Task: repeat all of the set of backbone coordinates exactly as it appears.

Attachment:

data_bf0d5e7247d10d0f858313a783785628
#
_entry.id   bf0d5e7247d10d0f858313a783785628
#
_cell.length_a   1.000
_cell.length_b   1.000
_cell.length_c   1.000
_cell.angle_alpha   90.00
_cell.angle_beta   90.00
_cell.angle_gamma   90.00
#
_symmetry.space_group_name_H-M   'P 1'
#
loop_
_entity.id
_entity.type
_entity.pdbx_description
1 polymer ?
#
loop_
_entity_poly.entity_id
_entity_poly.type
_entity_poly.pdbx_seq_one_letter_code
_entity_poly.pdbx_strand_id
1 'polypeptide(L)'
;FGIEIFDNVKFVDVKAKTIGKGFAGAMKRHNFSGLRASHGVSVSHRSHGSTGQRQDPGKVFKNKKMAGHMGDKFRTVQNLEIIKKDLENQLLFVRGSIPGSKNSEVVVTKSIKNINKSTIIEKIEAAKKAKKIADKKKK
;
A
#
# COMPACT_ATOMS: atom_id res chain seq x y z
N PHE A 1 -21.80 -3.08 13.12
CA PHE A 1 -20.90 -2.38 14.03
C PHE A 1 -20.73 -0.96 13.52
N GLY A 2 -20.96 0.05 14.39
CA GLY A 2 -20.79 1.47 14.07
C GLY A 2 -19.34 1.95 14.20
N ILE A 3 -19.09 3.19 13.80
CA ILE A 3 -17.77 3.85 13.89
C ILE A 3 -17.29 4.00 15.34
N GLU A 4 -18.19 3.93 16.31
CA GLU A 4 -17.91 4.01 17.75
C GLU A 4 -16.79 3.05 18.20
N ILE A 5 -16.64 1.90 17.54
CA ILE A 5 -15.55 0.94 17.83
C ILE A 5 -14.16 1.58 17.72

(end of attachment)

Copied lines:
data_bf0d5e7247d10d0f858313a783785628
#
_entry.id   bf0d5e7247d10d0f858313a783785628
#
_cell.length_a   1.000
_cell.length_b   1.000
_cell.length_c   1.000
_cell.angle_alpha   90.00
_cell.angle_beta   90.00
_cell.angle_gamma   90.00
#
_symmetry.space_group_name_H-M   'P 1'
#
loop_
_entity.id
_entity.type
_entity.pdbx_description
1 polymer ?
#
loop_
_entity_poly.entity_id
_entity_poly.type
_entity_poly.pdbx_seq_one_letter_code
_entity_poly.pdbx_strand_id
1 'polypeptide(L)'
;FGIEIFDNVKFVDVKAKTIGKGFAGAMKRHNFSGLRASHGVSVSHRSHGSTGQRQDPGKVFKNKKMAGHMGDKFRTVQNLEIIKKDLENQLLFVRGSIPGSKNSEVVVTKSIKNINKSTIIEKIEAAKKAKKIADKKKK
;
A
#
# COMPACT_ATOMS: atom_id res chain seq x y z
N PHE A 1 -21.80 -3.08 13.12
CA PHE A 1 -20.90 -2.38 14.03
C PHE A 1 -20.73 -0.96 13.52
N GLY A 2 -20.96 0.05 14.39
CA GLY A 2 -20.79 1.47 14.07
C GLY A 2 -19.34 1.95 14.20
N ILE A 3 -19.09 3.19 13.80
CA ILE A 3 -17.77 3.85 13.89
C ILE A 3 -17.29 4.00 15.34
N GLU A 4 -18.19 3.93 16.31
CA GLU A 4 -17.91 4.01 17.75
C GLU A 4 -16.79 3.05 18.20
N ILE A 5 -16.64 1.90 17.54
CA ILE A 5 -15.55 0.94 17.83
C ILE A 5 -14.16 1.58 17.72